NAIROBI (Xinhua) --
Kenya is set to adopt local currency tariff power
purchase agreements in a bid to lower electricity cost to
consumers, a government official said on Tuesday.
Principal Secretary in the Ministry of Energy, told a media
briefing in Nairobi that the bulk of financing into the power
sector is in hard currency, primarily in U.S. dollars and thus
most power purchase agreements are not in local currency.
“We are targeting to
have the first local currency power purchase agreement to be
approved by May 2019,” Njoroge said.
According to the
Ministry of Energy, Kenya has 80 power purchase agreements
between independent power producers and state owned power
distributor Kenya Power.
Njoroge noted that
the economic benefits of using local currency denominated power
purchase agreements outweighs the costs and so Kenya will ensure
that going forward, all new power projects of less than 10
megawatts will use local currency tariffs.
He added that power
plans of between 10 MW and 40 MW will use a hybrid of local and
foreign currency while those power plants greater than 40 MW
will use foreign currency until Kenya develops capacity to
mobilize domestic funding for mega power projects.
Njoroge said that as
a result of adopting foreign currency denominated power purchase
agreements, consumers have paid collectively an additional 200
million dollars in the past 15 years on their electricity bills.
He noted that hard
currency power purchase agreements are costly to electricity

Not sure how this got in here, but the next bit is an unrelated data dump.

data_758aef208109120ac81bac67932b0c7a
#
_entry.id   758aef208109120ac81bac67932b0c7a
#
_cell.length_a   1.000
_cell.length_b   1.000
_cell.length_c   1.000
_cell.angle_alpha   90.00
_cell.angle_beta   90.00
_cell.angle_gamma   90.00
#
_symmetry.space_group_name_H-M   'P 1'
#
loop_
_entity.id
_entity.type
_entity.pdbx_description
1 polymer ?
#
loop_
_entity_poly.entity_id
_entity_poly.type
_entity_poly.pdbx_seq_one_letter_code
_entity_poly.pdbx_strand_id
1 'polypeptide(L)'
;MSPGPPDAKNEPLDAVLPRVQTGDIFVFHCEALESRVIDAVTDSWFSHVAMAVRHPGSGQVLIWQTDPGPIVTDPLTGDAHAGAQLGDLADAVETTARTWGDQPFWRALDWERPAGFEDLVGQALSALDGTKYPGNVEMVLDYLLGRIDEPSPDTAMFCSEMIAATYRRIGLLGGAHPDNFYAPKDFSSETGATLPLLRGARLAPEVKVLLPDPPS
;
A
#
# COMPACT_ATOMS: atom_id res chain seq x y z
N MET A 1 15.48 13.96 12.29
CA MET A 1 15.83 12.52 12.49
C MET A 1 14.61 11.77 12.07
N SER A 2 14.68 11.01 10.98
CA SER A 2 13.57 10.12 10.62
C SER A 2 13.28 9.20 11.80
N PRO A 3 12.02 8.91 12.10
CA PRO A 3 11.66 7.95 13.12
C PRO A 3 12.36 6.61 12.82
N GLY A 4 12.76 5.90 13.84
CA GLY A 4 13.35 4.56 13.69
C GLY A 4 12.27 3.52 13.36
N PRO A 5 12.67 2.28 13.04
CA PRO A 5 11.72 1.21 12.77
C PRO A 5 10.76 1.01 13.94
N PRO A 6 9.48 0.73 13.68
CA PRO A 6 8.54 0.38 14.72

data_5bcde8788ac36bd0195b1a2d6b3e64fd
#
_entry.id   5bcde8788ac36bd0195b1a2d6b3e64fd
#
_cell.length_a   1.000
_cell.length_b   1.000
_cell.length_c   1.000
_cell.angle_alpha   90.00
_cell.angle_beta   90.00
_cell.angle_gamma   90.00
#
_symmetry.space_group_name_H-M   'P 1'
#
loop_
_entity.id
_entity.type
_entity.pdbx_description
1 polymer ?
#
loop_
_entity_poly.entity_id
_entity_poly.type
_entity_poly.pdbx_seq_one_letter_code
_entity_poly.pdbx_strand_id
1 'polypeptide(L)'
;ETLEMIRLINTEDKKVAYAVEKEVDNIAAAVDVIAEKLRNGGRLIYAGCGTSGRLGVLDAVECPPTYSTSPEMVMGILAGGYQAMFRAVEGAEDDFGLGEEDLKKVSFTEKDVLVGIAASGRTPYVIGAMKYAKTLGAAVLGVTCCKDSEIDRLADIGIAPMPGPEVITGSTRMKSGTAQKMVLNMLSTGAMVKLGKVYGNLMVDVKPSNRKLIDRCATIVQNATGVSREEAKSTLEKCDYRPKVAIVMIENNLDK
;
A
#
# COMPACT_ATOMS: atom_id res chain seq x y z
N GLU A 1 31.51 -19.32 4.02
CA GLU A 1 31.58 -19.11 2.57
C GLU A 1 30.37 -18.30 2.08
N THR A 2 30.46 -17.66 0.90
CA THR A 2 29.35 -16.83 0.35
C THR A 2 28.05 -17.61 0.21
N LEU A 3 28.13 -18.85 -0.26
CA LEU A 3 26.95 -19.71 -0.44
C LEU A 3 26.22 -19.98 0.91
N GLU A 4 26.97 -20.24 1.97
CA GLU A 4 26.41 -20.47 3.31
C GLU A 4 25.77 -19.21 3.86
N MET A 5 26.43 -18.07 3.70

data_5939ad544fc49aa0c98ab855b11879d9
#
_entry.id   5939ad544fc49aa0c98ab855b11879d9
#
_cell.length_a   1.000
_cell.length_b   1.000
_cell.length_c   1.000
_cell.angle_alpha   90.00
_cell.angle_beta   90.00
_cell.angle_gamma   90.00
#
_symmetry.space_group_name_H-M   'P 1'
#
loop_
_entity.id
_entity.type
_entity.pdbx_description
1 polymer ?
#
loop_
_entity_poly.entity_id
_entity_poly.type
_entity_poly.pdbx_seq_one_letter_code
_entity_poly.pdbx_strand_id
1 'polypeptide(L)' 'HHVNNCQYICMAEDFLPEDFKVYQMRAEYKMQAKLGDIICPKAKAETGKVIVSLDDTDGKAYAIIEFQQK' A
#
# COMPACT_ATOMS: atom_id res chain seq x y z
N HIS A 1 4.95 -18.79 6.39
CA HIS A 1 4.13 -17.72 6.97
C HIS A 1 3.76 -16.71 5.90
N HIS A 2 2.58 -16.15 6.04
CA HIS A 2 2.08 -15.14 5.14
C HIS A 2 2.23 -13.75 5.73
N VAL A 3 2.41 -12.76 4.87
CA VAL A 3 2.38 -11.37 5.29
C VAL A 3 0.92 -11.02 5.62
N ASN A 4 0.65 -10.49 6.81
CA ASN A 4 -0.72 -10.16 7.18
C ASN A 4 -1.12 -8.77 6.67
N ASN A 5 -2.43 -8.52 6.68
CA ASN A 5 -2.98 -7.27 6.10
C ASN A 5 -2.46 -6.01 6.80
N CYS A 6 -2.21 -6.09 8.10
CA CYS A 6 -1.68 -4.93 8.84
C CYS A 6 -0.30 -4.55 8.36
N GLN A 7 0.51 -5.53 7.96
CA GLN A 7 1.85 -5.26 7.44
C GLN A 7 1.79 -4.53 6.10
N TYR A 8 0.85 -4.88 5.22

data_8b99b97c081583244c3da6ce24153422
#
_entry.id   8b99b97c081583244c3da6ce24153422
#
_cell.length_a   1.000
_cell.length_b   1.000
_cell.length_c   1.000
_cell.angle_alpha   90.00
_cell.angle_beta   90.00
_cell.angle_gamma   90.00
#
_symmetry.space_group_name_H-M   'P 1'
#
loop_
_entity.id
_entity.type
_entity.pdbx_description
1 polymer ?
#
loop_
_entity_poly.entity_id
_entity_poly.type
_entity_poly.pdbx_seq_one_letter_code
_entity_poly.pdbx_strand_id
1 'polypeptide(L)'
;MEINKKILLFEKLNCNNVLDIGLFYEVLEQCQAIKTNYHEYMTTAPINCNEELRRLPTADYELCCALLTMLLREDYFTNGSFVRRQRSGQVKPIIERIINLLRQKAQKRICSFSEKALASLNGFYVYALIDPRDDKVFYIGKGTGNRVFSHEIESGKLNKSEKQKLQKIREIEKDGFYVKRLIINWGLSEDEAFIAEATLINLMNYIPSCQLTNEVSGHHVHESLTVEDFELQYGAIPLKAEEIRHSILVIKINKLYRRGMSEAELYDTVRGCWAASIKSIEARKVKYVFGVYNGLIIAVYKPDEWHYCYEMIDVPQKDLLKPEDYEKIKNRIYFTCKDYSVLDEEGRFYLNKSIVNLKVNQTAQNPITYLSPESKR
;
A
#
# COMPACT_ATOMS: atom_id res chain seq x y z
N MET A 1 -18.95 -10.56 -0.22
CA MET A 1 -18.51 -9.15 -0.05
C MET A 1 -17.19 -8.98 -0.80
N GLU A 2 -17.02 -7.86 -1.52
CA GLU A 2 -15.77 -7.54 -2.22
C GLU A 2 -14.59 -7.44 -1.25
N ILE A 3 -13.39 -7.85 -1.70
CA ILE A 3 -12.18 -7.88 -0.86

consumers because they place the foreign exchange risk in the
hands of Kenya Power, which receives revenues in Kenyan
shillings and therefore passes on the additional cost to
consumers by way of foreign exchange currency adjustment on
their monthly electricity bills.
Njoroge said the
cost of electricity production in Kenya is above most countries
due to a combination of factors including use of foreign
currency to undertake power projects.
He added that the
average tariff for electricity consumers stands at 0.13 U.S.
dollars per kilowatt hour but with operationalization of local
currency power tariffs, the figure will drop to ten cents per
Pavel Oimeke, the
Director General of the Energy Regulatory Commission (ERC) said
that financiers have expressed interest in developing an
additional 4,000 MW of power.
Oimeke noted that
developers of electricity power plants who are going to use
local currency will be given preference over those using hard
He noted that while
foreign currency denominated tariff agreements are currently the
norm across Sub-Saharan Africa, most advanced economies use
Oimeke revealed that
the use of foreign currency to fund power plants made economic
sense in the past but the growth of capital markets has made use
of local currency a viable option.
Geoffrey Gangla, the
Chairman of the Alternative Investment Committee, Fund Managers
Association, said the use of local currency tariff power
purchase agreements has numerous benefits to the economy.
Gangla said a local
currency regime to fund power projects will lead to an increase
of domestic investor participation in the energy sector that is
currently dominated by foreign capital.
He noted that a
recent study indicates that the maximum pool of available local
currency for power projects from insurance, pensions and
commercial banks over the next ten years is estimated to be
approximately 44 billion dollars.
According to Gangla,
in order to ensure a smooth transition to use of local currency
power tariffs, Kenya Power should offer to purchase electricity
at a high cost to early adaptors in order to encourage uptake of
use of local currency to fund power projects.